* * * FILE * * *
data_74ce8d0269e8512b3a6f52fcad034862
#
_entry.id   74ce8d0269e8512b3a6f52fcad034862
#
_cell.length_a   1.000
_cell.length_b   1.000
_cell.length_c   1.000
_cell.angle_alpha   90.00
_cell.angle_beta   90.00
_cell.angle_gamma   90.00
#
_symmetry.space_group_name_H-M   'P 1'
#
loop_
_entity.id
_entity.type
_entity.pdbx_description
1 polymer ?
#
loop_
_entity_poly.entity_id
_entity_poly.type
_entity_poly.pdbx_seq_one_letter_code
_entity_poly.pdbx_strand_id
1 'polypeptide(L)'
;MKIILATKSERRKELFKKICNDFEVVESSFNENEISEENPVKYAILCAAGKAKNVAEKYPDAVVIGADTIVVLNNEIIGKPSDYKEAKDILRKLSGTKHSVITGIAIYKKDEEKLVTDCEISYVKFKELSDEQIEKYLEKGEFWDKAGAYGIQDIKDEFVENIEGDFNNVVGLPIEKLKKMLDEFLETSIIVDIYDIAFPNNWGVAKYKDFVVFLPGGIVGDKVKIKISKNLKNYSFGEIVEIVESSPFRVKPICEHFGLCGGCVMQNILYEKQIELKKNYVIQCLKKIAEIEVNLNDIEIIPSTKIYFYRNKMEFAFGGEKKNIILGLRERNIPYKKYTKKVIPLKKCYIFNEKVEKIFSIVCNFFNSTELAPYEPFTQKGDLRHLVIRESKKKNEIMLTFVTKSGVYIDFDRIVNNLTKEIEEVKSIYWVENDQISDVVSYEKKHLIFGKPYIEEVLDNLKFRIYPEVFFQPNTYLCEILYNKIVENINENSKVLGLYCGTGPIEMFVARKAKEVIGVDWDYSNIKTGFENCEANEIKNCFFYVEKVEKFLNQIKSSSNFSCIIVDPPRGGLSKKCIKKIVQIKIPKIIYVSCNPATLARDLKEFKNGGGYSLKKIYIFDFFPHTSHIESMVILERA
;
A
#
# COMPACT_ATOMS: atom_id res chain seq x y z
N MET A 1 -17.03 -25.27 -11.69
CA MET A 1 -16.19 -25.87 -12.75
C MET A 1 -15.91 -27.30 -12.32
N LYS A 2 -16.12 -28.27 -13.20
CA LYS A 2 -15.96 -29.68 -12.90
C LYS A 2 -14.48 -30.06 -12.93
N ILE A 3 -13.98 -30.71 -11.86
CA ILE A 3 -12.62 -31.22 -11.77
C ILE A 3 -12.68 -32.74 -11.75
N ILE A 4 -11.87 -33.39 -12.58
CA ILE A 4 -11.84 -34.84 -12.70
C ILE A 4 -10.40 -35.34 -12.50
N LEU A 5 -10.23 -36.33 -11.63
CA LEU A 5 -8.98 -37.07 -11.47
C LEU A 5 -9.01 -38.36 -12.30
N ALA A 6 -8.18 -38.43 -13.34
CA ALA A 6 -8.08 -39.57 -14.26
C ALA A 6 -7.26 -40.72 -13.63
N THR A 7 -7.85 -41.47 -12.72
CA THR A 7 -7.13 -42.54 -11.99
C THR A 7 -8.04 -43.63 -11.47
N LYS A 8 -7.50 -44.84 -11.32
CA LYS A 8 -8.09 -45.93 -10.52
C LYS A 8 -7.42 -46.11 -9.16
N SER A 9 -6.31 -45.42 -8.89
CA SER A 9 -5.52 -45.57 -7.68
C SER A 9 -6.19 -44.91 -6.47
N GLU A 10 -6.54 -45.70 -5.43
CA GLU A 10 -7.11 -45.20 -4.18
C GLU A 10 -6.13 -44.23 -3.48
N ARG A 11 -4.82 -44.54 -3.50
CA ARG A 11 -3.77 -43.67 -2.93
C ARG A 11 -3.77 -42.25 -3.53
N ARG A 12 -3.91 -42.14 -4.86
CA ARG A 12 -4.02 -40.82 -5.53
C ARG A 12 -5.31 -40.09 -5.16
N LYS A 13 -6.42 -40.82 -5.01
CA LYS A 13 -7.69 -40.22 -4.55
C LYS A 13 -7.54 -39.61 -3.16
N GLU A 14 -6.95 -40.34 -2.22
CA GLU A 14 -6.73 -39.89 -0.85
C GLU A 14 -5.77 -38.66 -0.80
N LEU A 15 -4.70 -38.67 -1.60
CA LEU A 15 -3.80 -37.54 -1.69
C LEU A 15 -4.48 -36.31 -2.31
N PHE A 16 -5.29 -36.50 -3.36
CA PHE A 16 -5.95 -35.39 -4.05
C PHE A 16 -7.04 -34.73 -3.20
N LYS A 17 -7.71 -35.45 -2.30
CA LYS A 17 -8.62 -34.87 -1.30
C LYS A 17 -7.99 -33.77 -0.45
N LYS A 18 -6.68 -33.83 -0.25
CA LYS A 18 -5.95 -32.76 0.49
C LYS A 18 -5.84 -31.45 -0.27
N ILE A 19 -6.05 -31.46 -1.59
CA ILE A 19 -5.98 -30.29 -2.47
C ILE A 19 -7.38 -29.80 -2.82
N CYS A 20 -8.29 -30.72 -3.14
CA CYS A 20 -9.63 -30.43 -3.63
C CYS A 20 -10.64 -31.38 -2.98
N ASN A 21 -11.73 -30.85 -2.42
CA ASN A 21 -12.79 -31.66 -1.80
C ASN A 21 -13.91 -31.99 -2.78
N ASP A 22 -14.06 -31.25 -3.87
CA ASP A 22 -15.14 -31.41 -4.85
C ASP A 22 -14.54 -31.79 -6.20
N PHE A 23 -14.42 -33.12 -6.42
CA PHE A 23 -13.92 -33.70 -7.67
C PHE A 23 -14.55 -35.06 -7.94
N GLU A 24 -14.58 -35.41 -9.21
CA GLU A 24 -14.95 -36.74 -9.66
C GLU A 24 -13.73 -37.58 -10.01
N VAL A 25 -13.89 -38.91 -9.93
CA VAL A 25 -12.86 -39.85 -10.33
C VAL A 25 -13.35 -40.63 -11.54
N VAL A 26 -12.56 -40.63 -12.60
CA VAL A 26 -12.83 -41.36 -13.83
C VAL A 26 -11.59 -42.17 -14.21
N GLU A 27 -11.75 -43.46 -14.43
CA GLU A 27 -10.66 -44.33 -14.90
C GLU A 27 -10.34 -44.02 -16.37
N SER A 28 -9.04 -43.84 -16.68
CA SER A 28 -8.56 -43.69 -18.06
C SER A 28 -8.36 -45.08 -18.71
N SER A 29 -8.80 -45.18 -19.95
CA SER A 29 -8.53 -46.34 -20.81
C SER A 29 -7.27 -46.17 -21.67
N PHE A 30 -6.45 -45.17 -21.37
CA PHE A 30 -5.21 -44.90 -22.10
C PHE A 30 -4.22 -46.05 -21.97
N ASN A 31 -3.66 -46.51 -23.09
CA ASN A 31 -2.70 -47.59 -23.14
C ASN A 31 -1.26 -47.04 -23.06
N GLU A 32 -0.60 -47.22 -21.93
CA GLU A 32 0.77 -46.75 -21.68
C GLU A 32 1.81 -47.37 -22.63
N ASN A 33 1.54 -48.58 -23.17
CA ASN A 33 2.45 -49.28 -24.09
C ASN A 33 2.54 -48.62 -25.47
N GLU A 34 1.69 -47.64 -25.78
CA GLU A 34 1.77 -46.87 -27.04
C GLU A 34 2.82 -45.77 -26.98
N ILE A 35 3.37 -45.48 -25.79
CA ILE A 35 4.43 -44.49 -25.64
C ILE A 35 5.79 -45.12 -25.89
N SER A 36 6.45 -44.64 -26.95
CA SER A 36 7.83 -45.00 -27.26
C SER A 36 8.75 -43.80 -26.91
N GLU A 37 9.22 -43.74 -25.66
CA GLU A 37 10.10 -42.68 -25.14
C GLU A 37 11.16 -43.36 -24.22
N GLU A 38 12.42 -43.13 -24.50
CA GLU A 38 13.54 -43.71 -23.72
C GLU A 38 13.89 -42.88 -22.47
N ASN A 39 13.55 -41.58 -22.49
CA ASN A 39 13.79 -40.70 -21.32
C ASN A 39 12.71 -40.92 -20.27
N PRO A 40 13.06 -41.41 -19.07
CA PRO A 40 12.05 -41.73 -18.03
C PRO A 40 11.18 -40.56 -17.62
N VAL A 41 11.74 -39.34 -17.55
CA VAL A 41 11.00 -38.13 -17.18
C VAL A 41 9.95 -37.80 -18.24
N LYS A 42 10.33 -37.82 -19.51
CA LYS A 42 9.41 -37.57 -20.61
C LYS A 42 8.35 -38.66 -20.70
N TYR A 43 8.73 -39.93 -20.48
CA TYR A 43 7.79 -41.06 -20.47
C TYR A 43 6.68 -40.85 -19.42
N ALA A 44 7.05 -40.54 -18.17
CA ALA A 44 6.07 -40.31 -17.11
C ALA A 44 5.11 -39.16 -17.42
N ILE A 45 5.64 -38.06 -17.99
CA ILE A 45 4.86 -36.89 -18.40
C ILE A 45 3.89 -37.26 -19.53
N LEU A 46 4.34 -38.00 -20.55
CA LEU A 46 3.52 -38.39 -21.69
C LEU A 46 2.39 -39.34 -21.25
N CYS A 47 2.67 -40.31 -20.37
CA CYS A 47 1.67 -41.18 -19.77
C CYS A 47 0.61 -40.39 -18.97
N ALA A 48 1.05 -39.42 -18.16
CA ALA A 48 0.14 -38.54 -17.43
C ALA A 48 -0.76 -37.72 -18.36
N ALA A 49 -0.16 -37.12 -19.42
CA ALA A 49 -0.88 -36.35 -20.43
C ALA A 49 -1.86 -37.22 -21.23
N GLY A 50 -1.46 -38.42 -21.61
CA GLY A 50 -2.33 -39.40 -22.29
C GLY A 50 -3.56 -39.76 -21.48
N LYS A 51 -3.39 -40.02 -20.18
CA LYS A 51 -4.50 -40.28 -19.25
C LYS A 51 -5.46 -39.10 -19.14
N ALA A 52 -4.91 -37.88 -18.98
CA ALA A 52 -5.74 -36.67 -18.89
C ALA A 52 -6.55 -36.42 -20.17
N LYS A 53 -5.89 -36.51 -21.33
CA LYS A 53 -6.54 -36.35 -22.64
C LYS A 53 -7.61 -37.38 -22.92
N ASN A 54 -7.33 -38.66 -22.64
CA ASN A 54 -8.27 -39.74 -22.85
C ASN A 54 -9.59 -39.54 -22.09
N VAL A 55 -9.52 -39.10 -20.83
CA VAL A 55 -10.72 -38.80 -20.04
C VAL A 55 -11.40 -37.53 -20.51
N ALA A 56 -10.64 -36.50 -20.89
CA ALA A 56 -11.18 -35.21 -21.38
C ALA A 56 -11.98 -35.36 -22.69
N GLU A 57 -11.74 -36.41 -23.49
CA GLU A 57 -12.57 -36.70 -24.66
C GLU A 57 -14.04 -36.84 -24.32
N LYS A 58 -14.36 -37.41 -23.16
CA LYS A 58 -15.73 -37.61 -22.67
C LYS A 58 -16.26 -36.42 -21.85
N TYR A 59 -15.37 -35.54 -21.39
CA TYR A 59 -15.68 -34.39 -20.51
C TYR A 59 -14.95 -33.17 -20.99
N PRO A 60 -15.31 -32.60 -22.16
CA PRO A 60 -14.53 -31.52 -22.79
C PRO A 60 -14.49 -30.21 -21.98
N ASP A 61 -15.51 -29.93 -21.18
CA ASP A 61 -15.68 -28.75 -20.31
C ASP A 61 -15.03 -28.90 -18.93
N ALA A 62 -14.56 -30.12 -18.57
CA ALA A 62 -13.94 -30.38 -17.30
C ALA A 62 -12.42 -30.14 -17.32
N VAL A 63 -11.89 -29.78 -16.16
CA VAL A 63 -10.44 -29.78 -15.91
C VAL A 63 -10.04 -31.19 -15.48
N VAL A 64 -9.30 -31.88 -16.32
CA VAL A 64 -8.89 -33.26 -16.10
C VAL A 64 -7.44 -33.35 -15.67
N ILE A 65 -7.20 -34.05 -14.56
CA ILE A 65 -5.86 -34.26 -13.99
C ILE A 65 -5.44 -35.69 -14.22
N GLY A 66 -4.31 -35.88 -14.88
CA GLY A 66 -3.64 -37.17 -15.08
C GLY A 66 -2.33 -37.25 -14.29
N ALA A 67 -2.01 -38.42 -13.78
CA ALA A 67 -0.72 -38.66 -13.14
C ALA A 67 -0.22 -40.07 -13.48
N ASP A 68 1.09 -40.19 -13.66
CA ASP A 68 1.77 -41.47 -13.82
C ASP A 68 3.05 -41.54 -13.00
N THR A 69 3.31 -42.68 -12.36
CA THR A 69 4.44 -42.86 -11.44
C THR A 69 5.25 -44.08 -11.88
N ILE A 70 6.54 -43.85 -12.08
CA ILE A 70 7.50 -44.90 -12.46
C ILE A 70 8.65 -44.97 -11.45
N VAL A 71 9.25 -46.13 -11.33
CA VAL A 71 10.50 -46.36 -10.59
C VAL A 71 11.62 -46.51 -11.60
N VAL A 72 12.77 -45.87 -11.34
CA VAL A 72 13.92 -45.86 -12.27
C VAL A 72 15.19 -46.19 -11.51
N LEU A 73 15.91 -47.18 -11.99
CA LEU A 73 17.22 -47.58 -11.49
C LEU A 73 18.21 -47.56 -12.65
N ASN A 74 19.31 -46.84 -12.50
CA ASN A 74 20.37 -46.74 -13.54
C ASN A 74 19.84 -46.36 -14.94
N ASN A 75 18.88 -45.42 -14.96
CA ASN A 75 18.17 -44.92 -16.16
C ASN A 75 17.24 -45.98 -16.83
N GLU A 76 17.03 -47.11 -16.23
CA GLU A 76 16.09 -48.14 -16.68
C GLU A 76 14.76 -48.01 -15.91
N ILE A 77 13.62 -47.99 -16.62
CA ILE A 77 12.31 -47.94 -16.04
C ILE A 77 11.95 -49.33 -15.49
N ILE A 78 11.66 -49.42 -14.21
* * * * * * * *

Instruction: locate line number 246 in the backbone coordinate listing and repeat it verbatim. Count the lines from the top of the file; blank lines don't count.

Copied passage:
C VAL A 72 15.19 -46.19 -11.51